Further investigation at the California Institute of Technology documents that synchronization in the brain is influenced by “theta waves”, which are associated with relaxation, daydreaming and drowsiness, but also with learning and memory formation.
Erin Schuman of the California Institute of Technology, who also worked on the study, said many learning disabilities appear to be linked to deficiencies in sensory processing and timing. In this case, the volunteers had epilepsy and electrodes were placed directly on the brain’s surface.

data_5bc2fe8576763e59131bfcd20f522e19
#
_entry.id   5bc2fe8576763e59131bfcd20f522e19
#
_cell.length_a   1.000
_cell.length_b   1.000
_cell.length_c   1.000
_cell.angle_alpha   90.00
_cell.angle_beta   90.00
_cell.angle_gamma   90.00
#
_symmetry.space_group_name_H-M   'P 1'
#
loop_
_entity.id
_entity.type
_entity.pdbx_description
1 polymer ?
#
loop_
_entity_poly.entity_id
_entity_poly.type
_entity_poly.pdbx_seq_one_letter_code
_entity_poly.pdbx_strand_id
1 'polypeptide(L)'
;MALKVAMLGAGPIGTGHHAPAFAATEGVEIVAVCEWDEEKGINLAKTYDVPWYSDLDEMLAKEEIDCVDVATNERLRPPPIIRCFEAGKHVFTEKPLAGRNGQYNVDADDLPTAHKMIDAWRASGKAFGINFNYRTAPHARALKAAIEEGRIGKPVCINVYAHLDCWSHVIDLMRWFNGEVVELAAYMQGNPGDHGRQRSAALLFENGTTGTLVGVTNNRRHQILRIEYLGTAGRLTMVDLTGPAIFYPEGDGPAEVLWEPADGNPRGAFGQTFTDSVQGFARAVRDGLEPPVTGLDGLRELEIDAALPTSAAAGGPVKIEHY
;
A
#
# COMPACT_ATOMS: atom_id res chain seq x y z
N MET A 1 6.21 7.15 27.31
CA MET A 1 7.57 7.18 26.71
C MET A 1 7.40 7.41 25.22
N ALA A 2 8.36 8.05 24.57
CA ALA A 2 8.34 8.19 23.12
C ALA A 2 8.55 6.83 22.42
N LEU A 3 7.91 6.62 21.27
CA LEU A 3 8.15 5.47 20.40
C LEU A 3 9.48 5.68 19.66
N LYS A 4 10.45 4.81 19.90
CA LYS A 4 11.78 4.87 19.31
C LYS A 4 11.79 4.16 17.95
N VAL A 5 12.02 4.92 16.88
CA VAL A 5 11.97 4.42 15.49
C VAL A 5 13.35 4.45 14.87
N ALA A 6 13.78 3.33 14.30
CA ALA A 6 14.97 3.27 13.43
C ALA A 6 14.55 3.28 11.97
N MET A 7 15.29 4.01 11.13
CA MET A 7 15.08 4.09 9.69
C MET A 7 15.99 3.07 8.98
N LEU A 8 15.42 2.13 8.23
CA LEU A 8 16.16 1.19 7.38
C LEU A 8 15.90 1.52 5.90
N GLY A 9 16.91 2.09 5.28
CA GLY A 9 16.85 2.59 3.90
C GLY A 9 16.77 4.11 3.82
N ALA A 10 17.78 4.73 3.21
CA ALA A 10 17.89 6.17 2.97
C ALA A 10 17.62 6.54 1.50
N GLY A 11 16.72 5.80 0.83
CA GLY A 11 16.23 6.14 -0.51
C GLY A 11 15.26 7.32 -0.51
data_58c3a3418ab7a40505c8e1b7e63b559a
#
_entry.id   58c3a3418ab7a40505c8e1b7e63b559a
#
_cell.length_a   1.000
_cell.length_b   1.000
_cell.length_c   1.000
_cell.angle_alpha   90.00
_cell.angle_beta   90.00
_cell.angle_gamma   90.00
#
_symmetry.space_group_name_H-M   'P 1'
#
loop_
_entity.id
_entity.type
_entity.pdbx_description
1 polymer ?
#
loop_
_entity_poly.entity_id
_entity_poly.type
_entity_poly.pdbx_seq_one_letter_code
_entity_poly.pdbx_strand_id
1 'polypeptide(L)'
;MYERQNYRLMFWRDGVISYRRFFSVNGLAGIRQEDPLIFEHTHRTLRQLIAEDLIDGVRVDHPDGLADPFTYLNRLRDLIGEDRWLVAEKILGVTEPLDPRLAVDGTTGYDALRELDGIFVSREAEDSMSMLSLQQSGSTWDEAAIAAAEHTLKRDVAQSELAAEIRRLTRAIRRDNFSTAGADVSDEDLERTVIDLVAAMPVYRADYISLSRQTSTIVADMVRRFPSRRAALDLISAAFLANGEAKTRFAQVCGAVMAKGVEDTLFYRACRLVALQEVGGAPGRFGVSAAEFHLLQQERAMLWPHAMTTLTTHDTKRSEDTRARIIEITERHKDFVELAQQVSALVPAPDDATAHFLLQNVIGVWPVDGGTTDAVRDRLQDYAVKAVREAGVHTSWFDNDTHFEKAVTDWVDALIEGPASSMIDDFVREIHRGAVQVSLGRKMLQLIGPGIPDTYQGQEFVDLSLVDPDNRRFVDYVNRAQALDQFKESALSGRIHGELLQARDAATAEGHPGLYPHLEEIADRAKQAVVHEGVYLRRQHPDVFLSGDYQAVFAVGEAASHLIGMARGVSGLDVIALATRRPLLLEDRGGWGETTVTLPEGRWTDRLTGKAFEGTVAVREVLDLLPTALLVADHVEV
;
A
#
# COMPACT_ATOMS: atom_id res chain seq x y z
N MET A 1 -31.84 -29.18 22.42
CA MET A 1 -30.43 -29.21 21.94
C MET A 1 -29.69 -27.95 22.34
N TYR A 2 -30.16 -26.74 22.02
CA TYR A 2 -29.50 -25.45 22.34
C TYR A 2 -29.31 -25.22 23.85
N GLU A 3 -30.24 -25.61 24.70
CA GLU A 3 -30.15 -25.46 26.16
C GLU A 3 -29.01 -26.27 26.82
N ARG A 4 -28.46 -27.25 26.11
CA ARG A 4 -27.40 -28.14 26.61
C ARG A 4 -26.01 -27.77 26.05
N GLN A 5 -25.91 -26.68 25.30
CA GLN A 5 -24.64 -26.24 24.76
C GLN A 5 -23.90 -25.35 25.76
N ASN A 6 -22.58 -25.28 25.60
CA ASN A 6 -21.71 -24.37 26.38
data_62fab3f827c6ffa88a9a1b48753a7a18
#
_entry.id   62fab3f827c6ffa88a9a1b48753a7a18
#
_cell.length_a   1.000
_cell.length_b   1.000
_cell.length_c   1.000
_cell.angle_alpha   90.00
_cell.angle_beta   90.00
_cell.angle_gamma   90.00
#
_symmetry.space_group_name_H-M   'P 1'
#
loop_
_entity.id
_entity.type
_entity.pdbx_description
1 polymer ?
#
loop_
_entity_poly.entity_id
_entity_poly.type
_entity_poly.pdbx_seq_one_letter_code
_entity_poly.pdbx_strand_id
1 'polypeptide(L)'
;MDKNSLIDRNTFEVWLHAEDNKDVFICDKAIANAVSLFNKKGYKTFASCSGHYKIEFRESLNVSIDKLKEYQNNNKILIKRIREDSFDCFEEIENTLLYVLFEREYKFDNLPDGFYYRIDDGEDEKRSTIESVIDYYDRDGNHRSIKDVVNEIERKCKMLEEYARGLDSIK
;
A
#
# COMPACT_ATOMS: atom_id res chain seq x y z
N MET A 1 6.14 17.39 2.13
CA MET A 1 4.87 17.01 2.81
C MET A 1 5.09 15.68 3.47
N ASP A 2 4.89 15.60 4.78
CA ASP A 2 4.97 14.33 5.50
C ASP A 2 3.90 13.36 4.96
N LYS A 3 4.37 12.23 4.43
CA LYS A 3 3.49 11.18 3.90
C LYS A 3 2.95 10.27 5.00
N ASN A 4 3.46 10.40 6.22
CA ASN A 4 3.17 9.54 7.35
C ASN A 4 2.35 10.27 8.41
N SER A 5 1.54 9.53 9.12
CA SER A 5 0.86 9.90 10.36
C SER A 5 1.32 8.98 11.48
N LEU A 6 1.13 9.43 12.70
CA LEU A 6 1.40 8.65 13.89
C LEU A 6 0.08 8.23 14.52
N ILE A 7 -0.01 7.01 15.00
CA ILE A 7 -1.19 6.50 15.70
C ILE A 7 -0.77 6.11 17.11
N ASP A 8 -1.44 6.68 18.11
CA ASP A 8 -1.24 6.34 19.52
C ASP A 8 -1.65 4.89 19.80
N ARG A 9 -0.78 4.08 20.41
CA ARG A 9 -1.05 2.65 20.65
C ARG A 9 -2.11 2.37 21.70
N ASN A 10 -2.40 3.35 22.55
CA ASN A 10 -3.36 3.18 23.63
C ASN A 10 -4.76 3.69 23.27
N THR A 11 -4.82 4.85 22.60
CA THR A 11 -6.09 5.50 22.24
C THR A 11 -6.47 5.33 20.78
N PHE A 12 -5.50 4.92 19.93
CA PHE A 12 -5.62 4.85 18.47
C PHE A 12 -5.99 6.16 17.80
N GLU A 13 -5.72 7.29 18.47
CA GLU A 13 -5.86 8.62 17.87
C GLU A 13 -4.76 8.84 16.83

“These results provide a potential explanation for these deficits,” she said in an email to Reuters.
“The findings suggest that if doctors were able to optimize the state of the brain, by ensuring it was relaxed, and then synchronize the delivery of the things it needed to learn, the outcome, or memory, might be better, “Ms Schuman explained. via Science Daily